Opinion: Wireless Net Neutrality Will Be Contested

January 3, 2011 -

Fierce Wireless offers a dire prediction for the FCC's net neutrality rules enacted in December: continued opposition. How this opposition will evolve from talking points to actual action remains unknown, but there will be plenty of sword rattling in 2011, says the site dedicated to the wireless industry.

Here is how they lay the prediction out to readers:

"Of course, the rules aren't agreeable to most lobbyists. On the telecom side, entities like Verizon Wireless (NYSE:VZ) and CTIA argue the FCC has no need to regulate Internet traffic, considering the heated competition in the market without such oversight. On the other side stand a range of Internet and public interest entities, which worry that the FCC didn't go far enough to ensure equal and fair treatment of Web surfers' bits and bytes. Thus, We expect the FCC will face significant opposition to its new rules from a range of players. Specifically, we expect those on the telecom side to attempt to tie the FCC's rules up in court by calling into question the agency's authority to implement net neutrality. Indeed, the FCC's two Republican commissioners voted against the rules, partly due to their belief that the agency does not have the authority to impose net neutrality regulations."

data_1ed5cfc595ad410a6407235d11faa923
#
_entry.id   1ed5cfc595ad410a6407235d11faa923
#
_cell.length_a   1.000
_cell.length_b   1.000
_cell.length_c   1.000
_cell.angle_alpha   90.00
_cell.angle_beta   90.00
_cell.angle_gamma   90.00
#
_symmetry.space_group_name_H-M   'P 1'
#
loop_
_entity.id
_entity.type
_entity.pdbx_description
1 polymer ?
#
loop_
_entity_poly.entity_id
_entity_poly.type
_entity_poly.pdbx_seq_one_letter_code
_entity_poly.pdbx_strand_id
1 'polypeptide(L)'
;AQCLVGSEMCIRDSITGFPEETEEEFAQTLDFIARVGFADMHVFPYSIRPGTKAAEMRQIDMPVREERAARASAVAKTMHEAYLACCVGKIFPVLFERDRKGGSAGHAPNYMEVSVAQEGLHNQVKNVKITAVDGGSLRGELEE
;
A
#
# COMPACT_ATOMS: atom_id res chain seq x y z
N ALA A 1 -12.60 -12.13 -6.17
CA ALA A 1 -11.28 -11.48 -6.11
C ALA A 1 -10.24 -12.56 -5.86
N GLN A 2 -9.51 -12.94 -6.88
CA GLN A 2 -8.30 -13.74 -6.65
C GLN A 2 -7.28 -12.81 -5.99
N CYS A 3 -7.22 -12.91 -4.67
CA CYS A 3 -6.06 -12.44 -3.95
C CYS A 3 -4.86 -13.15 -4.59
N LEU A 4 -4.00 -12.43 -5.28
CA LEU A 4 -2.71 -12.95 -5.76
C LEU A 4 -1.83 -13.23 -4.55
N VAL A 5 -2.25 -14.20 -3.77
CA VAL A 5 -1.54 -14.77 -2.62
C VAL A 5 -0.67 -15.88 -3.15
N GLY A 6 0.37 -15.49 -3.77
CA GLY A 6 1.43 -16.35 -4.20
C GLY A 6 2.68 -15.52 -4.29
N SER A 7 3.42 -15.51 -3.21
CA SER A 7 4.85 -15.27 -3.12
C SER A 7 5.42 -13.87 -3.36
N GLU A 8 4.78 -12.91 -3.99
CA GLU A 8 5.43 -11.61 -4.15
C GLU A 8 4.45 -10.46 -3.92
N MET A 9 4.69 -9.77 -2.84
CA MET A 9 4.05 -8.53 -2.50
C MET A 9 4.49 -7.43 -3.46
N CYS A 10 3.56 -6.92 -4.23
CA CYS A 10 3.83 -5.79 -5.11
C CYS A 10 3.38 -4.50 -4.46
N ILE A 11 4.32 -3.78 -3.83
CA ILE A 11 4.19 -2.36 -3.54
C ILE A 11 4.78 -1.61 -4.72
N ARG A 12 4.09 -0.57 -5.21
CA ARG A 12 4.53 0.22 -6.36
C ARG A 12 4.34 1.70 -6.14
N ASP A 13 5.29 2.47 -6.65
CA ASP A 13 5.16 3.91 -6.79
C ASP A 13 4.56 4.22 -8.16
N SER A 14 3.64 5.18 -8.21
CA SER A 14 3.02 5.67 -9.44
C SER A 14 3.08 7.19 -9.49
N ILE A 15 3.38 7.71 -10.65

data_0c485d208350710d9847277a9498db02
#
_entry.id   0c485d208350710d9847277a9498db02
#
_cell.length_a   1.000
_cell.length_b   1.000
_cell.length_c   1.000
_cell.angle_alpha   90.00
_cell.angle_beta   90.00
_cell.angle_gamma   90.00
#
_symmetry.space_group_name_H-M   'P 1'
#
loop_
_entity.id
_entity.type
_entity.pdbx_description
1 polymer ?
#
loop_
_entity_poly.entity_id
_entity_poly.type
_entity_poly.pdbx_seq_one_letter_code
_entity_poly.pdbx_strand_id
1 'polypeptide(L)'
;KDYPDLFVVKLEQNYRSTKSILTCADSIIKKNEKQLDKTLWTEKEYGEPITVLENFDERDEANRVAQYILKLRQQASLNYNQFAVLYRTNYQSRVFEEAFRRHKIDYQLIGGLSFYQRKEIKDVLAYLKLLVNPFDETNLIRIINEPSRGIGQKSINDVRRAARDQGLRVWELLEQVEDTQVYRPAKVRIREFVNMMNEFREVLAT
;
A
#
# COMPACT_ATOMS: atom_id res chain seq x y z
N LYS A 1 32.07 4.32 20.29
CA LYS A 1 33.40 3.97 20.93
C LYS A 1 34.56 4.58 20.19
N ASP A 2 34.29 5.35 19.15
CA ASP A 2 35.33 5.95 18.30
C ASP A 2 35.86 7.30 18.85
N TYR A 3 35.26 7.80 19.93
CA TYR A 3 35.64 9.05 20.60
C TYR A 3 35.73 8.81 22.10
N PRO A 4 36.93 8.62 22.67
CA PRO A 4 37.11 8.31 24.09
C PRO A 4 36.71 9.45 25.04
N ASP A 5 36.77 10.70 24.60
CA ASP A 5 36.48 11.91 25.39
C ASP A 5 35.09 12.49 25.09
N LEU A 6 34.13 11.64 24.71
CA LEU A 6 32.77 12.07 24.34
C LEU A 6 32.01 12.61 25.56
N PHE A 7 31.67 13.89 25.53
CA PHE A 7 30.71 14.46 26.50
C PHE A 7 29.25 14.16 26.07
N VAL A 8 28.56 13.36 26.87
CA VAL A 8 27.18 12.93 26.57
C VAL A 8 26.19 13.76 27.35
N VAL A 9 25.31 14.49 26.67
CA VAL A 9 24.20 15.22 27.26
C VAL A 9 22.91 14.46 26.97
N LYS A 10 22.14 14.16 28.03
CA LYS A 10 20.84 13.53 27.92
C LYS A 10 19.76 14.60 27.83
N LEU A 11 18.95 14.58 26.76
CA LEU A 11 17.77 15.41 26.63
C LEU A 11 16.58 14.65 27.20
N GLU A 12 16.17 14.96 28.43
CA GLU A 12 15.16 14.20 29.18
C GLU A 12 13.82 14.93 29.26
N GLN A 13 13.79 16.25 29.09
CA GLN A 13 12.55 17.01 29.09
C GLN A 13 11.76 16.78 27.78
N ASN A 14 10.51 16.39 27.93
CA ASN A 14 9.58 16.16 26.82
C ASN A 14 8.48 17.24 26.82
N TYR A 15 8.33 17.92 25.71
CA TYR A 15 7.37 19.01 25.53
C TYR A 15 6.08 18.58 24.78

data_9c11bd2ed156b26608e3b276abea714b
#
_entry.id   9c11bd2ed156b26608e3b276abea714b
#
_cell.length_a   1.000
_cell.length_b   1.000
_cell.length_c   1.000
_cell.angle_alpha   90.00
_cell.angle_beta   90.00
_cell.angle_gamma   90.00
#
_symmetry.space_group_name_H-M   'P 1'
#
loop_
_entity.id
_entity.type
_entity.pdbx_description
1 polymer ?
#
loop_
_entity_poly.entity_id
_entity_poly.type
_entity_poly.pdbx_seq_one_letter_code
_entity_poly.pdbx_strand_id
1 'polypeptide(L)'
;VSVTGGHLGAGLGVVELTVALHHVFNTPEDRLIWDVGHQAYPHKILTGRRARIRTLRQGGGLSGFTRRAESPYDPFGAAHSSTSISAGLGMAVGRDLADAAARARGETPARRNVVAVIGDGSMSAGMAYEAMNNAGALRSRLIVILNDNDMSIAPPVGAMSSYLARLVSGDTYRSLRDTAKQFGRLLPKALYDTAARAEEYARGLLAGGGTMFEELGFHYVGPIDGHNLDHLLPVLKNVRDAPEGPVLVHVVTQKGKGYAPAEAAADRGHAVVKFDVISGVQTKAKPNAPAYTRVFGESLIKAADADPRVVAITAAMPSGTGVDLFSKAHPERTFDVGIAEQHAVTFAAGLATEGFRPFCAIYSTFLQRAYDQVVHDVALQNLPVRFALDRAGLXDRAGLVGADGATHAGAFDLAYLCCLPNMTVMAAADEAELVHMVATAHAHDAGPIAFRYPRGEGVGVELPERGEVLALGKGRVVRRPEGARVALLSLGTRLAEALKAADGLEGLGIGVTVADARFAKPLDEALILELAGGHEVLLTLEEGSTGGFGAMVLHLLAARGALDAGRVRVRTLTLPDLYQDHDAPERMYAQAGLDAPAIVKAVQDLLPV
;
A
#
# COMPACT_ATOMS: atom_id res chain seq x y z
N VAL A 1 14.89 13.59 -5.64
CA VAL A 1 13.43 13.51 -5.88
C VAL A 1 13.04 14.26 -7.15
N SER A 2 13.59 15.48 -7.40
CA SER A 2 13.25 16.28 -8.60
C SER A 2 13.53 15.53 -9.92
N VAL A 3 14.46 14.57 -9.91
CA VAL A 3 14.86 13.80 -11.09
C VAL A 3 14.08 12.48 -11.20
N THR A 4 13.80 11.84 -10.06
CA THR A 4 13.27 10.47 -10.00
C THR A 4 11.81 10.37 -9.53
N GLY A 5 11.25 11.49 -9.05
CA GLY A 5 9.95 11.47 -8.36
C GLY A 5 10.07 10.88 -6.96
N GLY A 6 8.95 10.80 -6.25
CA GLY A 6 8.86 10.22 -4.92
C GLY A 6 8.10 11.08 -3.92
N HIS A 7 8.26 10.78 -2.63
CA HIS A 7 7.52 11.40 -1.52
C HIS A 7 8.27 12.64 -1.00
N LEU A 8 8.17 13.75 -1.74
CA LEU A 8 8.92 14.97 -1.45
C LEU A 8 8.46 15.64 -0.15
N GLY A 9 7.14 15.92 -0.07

We know that there is already vocal opposition to the new net neutrality regulations. What we do not know is who will be the first to take the FCC back to court. Will it be from stakeholders, advocacy groups, or will politicians take the agency to ask in very public hearings this year? We do not know, but we are following this closely and will detail every drumbeat and rallying cry for and against net neutrality, as it becomes known.

Source: Fierce Wireless


Comments

Re: Opinion: Wireless Net Neutrality Will Be Contested

This is essentially the same story I've heard over and over again about the new rules passed by the FCC. The verdict is that they suck and they don't do enough to protect the public from ISPs that want to manipulate their access in order to stop competitors from providing equal or better services that they offer aside from internet access. The internet competes with TV, Phone, Radio, Mail, and so on.

It's about keeping them from messing with your Skype so you can't use it as effectively as their VoIP service. It's about them keeping your connection slow enough so that you can't download or stream you favorite shows conveniently instead of buying their expensive cable packages that are full of stuff you don't want to pay for just to get to the stuff you do. It's also about wanting to degrade you access to your favorite web sites and search engines in favor of their own. Of course, they also want to keep you from sharing commercial works too.

They want the public to continue to think that the internet is just the world wide web when it's far more than that. Wireless or not, the issues apply equally and the rules should as well.

-Greevar

-Greevar

"Paste superficially profound, but utterly meaningless quotation here."

 
Forgot your password?
Username :